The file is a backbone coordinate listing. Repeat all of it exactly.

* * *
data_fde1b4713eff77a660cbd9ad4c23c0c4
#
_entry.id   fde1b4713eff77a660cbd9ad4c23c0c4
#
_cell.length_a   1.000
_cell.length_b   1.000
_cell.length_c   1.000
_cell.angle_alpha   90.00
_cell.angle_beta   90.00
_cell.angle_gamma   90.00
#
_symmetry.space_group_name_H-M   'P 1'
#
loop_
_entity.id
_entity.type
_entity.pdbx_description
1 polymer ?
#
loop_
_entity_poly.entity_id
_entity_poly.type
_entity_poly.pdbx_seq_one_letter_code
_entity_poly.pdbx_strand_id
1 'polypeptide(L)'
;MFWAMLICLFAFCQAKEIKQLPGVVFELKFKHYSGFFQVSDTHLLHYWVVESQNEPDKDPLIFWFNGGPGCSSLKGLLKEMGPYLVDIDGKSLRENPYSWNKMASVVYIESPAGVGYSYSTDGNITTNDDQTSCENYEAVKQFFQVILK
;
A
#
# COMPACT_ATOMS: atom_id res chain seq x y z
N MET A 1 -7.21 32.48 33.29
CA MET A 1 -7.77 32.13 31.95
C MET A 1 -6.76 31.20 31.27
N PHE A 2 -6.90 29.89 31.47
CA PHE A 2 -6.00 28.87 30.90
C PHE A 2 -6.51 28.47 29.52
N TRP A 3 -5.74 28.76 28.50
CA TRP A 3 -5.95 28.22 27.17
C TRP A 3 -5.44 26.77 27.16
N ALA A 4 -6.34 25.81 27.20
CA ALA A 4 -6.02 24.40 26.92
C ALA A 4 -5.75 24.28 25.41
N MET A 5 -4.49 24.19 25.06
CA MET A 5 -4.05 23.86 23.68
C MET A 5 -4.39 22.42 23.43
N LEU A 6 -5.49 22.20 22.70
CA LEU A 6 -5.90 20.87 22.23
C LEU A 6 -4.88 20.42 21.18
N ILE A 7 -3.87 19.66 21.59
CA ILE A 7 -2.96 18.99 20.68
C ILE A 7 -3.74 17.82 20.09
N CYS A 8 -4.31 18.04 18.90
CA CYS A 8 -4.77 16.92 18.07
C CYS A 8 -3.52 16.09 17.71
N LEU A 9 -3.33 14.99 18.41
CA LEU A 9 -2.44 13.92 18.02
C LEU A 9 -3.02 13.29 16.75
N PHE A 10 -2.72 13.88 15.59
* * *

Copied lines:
data_fde1b4713eff77a660cbd9ad4c23c0c4
#
_entry.id   fde1b4713eff77a660cbd9ad4c23c0c4
#
_cell.length_a   1.000
_cell.length_b   1.000
_cell.length_c   1.000
_cell.angle_alpha   90.00
_cell.angle_beta   90.00
_cell.angle_gamma   90.00
#
_symmetry.space_group_name_H-M   'P 1'
#
loop_
_entity.id
_entity.type
_entity.pdbx_description
1 polymer ?
#
loop_
_entity_poly.entity_id
_entity_poly.type
_entity_poly.pdbx_seq_one_letter_code
_entity_poly.pdbx_strand_id
1 'polypeptide(L)'
;MFWAMLICLFAFCQAKEIKQLPGVVFELKFKHYSGFFQVSDTHLLHYWVVESQNEPDKDPLIFWFNGGPGCSSLKGLLKEMGPYLVDIDGKSLRENPYSWNKMASVVYIESPAGVGYSYSTDGNITTNDDQTSCENYEAVKQFFQVILK
;
A
#
# COMPACT_ATOMS: atom_id res chain seq x y z
N MET A 1 -7.21 32.48 33.29
CA MET A 1 -7.77 32.13 31.95
C MET A 1 -6.76 31.20 31.27
N PHE A 2 -6.90 29.89 31.47
CA PHE A 2 -6.00 28.87 30.90
C PHE A 2 -6.51 28.47 29.52
N TRP A 3 -5.74 28.76 28.50
CA TRP A 3 -5.95 28.22 27.17
C TRP A 3 -5.44 26.77 27.16
N ALA A 4 -6.34 25.81 27.20
CA ALA A 4 -6.02 24.40 26.92
C ALA A 4 -5.75 24.28 25.41
N MET A 5 -4.49 24.19 25.06
CA MET A 5 -4.05 23.86 23.68
C MET A 5 -4.39 22.42 23.43
N LEU A 6 -5.49 22.20 22.70
CA LEU A 6 -5.90 20.87 22.23
C LEU A 6 -4.88 20.42 21.18
N ILE A 7 -3.87 19.66 21.59
CA ILE A 7 -2.96 18.99 20.68
C ILE A 7 -3.74 17.82 20.09
N CYS A 8 -4.31 18.04 18.90
CA CYS A 8 -4.77 16.92 18.07
C CYS A 8 -3.52 16.09 17.71
N LEU A 9 -3.33 14.99 18.41
CA LEU A 9 -2.44 13.92 18.02
C LEU A 9 -3.02 13.29 16.75
N PHE A 10 -2.72 13.88 15.59